The report also suggests updating Los Altos’ geographic information system; expanding its fats, oil and grease control program; and adding one maintenance lead-worker position to meet the city’s maintenance and repair demands.

Reached by the Town Crier, Los Altos Public Works Director Jim Gustafson said that under Proposition 218, the rate

increases are subject to local voter approval after a formal study by the city.

Capital improvements for the more than 50-year-old system would address immediate and long-term structural issues, including corrosion rehabilitation and sewer-pipe replacement, as well as annual maintenance costs over the 15-year period. Representatives from consulting firm Brown and Caldwell specifically noted that 36 reaches (sections of sewer between structures) in the city’s trunk sewer main, which flows to the regional plant in Palo Alto, have moderate to severe corrosion.

“Sewers, if properly designed, should be self-cleaning,” said Gustafson, who attributed the proposed service charge increments to water rate increases, the need to replace aging equipment and rising labor costs. “In reality, there are going to be a few trouble spots that need to be repaired over time. … All cities are under pressure to do capital work on their systems.”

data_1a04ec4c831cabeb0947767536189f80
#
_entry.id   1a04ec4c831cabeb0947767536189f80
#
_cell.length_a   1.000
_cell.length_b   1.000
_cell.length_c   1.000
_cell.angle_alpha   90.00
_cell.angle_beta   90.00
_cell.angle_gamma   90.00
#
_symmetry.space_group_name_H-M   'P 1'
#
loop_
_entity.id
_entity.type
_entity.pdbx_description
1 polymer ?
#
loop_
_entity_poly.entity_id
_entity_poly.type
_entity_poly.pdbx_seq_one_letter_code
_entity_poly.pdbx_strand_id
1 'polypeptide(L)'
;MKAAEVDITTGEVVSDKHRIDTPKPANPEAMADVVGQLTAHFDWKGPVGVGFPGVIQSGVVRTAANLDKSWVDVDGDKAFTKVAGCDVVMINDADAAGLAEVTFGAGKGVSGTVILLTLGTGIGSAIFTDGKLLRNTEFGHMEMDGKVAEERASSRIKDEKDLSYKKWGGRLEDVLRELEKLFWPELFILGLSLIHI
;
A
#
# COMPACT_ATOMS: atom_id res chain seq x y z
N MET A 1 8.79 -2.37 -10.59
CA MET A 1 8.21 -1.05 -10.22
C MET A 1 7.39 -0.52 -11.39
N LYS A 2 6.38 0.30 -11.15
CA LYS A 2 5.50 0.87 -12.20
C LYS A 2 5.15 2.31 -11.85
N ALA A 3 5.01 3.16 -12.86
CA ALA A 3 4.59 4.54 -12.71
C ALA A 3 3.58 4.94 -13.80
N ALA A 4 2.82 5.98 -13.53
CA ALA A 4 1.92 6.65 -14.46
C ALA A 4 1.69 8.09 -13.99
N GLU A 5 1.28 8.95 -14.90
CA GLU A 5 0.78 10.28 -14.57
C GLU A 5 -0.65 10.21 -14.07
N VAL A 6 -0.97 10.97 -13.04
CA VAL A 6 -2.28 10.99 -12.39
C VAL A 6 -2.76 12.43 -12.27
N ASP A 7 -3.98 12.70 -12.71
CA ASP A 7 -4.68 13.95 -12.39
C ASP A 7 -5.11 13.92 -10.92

Addressing the report, Gustafson noted that Los Altos residents now pay less on average than some nearby cities. Specifically, the average monthly Los Altos sewer service bill in 2012 – $27.51 – is approximately $10 less than the average monthly bill paid by Milpitas residents. Sunnyvale residents paid on average a $30.84 monthly bill during 2012.

The average monthly bill in Los Altos has dropped considerably since 2009, from $37.96 to its current average of $28.96, according to Gustafson. He attributed the change in part to a 13 percent decrease in water use by residents since 2008 – a trend he expects to continue.

“We have designed and developed a strategy to make the rate increases very gradual,” Gustafson said, noting that replacing the sewer system could cost the city more than $100 million.

In terms of service quality, the report credited the city’s upgraded maintenance. Inspection and repair schedules since 2005 have resulted in an 80 percent reduction in dry weather sanitary sewer overflows, from an average of 15 in 2002 through 2004 to 2.5 overflows during the past two years. It also noted that 93 percent of the city’s system has been inspected since 2005, resulting in 5 percent rated in poor condition.

“We have sewer crews out there every day doing sewer-main flushing that allows the city’s lines to keep passing sewage,” Gustafson said.

He estimates that a five-year rate study will be “locked in” by July. He added that city officials should begin notifying residents about the results of the study in early June.